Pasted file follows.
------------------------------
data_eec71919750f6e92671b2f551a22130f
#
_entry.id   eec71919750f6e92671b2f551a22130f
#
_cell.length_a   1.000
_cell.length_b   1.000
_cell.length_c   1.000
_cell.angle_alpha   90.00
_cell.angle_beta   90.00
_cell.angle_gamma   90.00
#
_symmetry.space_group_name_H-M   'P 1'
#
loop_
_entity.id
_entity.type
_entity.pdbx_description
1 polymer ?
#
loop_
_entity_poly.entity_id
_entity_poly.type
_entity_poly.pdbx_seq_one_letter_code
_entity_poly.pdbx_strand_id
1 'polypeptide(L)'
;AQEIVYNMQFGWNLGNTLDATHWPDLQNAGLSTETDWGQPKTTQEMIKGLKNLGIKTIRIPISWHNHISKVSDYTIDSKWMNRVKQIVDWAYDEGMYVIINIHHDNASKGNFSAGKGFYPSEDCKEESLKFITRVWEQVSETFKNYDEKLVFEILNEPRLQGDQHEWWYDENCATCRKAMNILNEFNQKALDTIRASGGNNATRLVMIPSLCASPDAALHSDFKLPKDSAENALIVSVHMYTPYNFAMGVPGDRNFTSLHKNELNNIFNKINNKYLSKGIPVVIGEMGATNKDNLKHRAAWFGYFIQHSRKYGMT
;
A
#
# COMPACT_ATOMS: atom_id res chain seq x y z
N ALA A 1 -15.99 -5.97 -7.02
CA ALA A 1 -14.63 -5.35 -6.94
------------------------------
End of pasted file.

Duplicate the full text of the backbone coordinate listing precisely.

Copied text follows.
data_eec71919750f6e92671b2f551a22130f
#
_entry.id   eec71919750f6e92671b2f551a22130f
#
_cell.length_a   1.000
_cell.length_b   1.000
_cell.length_c   1.000
_cell.angle_alpha   90.00
_cell.angle_beta   90.00
_cell.angle_gamma   90.00
#
_symmetry.space_group_name_H-M   'P 1'
#
loop_
_entity.id
_entity.type
_entity.pdbx_description
1 polymer ?
#
loop_
_entity_poly.entity_id
_entity_poly.type
_entity_poly.pdbx_seq_one_letter_code
_entity_poly.pdbx_strand_id
1 'polypeptide(L)'
;AQEIVYNMQFGWNLGNTLDATHWPDLQNAGLSTETDWGQPKTTQEMIKGLKNLGIKTIRIPISWHNHISKVSDYTIDSKWMNRVKQIVDWAYDEGMYVIINIHHDNASKGNFSAGKGFYPSEDCKEESLKFITRVWEQVSETFKNYDEKLVFEILNEPRLQGDQHEWWYDENCATCRKAMNILNEFNQKALDTIRASGGNNATRLVMIPSLCASPDAALHSDFKLPKDSAENALIVSVHMYTPYNFAMGVPGDRNFTSLHKNELNNIFNKINNKYLSKGIPVVIGEMGATNKDNLKHRAAWFGYFIQHSRKYGMT
;
A
#
# COMPACT_ATOMS: atom_id res chain seq x y z
N ALA A 1 -15.99 -5.97 -7.02
CA ALA A 1 -14.63 -5.35 -6.94